Guest Voices: A Democrat’s perspective

Chatham University students share what issues are important to them ahead of the 2020 presidential election.

Guest Voices: A Democrat’s perspective

By Carolyn Cullen of the Chatham Democrats

As COVID-19 has continued to ravage our nation, it has shown how unstable our economy and nation were and still are.

One of the main causes of such instability comes from intense wealth disparity, with the top 1% owning more wealth than the bottom 99%. As such, we believe it is imperative to increase taxes on the wealthy, as well as address any loopholes the wealthy may be exploiting to receive tax exemptions. It is through these actions that the United States will be able to begin to stabilize what is soon to be a failing economy.

This wealth gap is not necessarily a new phenomenon. In fact, the cause of such a gap comes from the Reagan administration in the 1980s. During his presidency, Ronald Reagan gave two different tax cuts for the rich, which lowered their top marginal income tax rates. The tax rate cuts coincided with wage stagnation. The wage stagnation had begun in 1970, when the real wages of workers (or wages adjusted for inflation) discontinued to rise with national production. Through this coincidence, there was a rise in the share of income going to the 1% and not throughout all workers. As the years have passed, not enough has been done to address the damage these tax cuts and wage stagnation have done, leaving the wealth disparity to be a lingering problem.

In Peter Temin’s book “The Vanishing Middle Class: Prejudice and Power in a Dual Economy,” he addresses how what he calls the “capitalists” of the FTE sector (finances, technology and electronics) prefer to keep wages of workers low as it provides “abundant cheap labor for their businesses.” Additionally, he examines how the disruption of wage distribution between workers is a prevalent cause for the weakening of the middle class. While this doesn’t immediately connect to taxation of the wealthy, the burden of taxes falls predominately to the middle class when the wealthy experience tax cuts.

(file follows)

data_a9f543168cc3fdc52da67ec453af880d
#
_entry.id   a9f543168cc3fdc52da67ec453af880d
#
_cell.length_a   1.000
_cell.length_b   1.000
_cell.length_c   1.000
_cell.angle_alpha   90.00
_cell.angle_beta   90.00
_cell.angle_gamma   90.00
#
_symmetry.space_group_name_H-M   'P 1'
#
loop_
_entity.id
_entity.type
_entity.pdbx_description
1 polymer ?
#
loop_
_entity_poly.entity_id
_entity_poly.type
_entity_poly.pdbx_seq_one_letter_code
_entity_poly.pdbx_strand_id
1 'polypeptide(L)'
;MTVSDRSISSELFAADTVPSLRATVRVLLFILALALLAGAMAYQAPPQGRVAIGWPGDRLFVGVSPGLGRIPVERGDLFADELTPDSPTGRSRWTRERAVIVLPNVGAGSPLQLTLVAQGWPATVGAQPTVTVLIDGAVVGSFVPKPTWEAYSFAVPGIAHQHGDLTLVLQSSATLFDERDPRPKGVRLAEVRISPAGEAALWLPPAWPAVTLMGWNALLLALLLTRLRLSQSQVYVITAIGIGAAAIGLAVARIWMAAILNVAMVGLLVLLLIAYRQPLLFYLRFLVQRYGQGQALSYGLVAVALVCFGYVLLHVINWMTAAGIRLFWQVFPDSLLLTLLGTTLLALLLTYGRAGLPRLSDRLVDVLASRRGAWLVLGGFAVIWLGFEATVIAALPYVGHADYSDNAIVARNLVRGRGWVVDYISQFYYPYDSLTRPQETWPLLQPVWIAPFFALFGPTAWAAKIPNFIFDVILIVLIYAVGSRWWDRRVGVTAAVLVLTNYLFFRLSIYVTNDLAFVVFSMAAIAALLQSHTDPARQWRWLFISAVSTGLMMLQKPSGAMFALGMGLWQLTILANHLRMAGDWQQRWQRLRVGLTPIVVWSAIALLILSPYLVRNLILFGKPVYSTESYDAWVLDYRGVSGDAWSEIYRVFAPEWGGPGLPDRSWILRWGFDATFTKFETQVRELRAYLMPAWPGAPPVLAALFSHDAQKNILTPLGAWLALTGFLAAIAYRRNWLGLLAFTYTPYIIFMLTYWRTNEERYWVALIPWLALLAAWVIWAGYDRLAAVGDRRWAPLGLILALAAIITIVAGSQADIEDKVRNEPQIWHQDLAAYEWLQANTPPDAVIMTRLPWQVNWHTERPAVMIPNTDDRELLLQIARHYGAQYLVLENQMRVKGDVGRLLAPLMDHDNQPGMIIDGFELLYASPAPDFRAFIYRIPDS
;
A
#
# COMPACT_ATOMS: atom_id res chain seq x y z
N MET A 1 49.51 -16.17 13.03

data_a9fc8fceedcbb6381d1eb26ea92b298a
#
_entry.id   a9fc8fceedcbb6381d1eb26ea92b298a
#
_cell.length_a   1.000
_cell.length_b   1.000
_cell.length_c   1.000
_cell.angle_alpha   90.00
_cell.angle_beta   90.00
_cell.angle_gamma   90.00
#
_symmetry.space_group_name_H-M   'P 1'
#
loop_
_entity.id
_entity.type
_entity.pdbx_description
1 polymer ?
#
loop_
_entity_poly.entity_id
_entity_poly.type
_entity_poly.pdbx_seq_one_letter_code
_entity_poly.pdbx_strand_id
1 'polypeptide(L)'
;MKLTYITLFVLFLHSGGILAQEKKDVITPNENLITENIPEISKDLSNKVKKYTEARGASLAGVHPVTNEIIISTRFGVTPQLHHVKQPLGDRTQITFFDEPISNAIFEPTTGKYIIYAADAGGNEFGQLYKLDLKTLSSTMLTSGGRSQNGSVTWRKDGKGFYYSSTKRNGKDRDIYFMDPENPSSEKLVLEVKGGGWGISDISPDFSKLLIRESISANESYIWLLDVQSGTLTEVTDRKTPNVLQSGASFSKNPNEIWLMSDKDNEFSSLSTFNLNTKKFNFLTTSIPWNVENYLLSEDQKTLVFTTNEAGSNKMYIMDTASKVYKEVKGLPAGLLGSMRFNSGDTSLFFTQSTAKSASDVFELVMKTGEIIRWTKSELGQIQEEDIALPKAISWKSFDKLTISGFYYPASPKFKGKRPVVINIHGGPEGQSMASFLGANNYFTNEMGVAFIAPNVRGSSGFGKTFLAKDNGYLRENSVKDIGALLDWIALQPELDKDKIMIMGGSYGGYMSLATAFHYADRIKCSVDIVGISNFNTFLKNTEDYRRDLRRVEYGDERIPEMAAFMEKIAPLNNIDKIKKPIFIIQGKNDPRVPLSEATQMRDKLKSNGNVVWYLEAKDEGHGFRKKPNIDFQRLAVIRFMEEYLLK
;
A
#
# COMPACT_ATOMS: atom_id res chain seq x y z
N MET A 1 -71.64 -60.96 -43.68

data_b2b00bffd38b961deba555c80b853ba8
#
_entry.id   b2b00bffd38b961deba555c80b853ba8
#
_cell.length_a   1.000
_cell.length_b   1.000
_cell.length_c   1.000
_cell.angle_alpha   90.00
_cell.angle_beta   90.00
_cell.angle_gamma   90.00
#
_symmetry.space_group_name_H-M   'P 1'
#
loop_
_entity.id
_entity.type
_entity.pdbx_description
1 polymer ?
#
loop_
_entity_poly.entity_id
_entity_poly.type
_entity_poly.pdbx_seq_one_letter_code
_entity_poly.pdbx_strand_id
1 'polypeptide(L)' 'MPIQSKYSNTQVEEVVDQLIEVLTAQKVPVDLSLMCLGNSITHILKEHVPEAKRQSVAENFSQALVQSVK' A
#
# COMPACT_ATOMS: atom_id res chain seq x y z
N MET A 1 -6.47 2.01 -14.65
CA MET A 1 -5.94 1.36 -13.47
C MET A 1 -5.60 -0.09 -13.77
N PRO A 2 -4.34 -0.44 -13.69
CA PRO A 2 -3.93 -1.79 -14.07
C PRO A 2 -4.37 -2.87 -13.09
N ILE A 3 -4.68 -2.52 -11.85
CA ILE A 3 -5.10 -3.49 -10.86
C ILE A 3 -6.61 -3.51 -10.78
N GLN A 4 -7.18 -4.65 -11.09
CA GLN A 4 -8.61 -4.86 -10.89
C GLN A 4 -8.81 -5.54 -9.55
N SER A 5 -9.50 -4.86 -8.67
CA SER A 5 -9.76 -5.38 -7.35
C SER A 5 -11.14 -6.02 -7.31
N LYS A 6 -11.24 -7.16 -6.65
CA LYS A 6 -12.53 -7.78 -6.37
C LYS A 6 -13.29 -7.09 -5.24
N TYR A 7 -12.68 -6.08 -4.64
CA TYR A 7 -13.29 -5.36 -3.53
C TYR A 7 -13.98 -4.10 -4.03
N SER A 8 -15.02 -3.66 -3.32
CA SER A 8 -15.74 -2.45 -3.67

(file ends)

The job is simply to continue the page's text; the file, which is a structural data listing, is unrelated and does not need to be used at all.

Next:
However, the middle class is weakening and decreasing in size – meaning it can no longer handle this burden. By removing the burden from the middle class and back to the wealthy, this will help address the problem of the vanishing middle class.

Coming from a middle-class family, I have seen firsthand how being middle class isn’t as stable as before. We are one disaster, one major cost, one job loss away from falling to lower-class or even below the poverty line. Additionally, the country’s social services are inadequate when it comes to providing for everyone who needs them. A way to fix this is to strengthen the classes so they don’t need to rely so much on social services, as well as an increase of funding to those social services. Both of these options could be addressed in some aspect by increasing taxation of the wealthy.

However, this hasn’t been the case. In fact, the Tax Cuts and Jobs Act in 2017 gave further tax cuts to the wealthy. This has resulted in our tax code no longer following the principle of the ability to pay – or the thought that a person’s taxes are based on their capacity to pay taxes. Instead, the wealthy are able to accrue high amounts of wealth while having to pay few taxes on the wealth. The 1% are then able to use their wealth to pay for lobbying on more tax cuts – especially for them.

Overall, we of the Chatham Democrats are in favor of increasing taxation on the wealthy. The amount they pay in taxes currently is not only no longer following the principle of ability to pay, but it has caused our economy and country to become highly unstable. If we want to fix the instability, the tax system should be rewritten so the wealthy are taxed in accordance to their wealth and they aren’t using loopholes to avoid paying taxes. Increasing taxes on the wealthy will open gateways to addressing other problems within the country. This will hopefully help to stabilize the turbulence we as a nation are facing.

Sources for additional reading: “Capital in the Twenty-First Century” by Thomas Piketty and Arthur Goldhammer (The Belknap Press of Harvard University Press, 2017) and “The Vanishing Middle Class: Prejudice and Power in a Dual Economyby Peter Temin (The MIT Press, 2018).


Carolyn Cullen is the current president of the Chatham University College Democrats and Western VP of the Pennsylvania College Democrats. She is also a senior political science major double minoring in history and economics.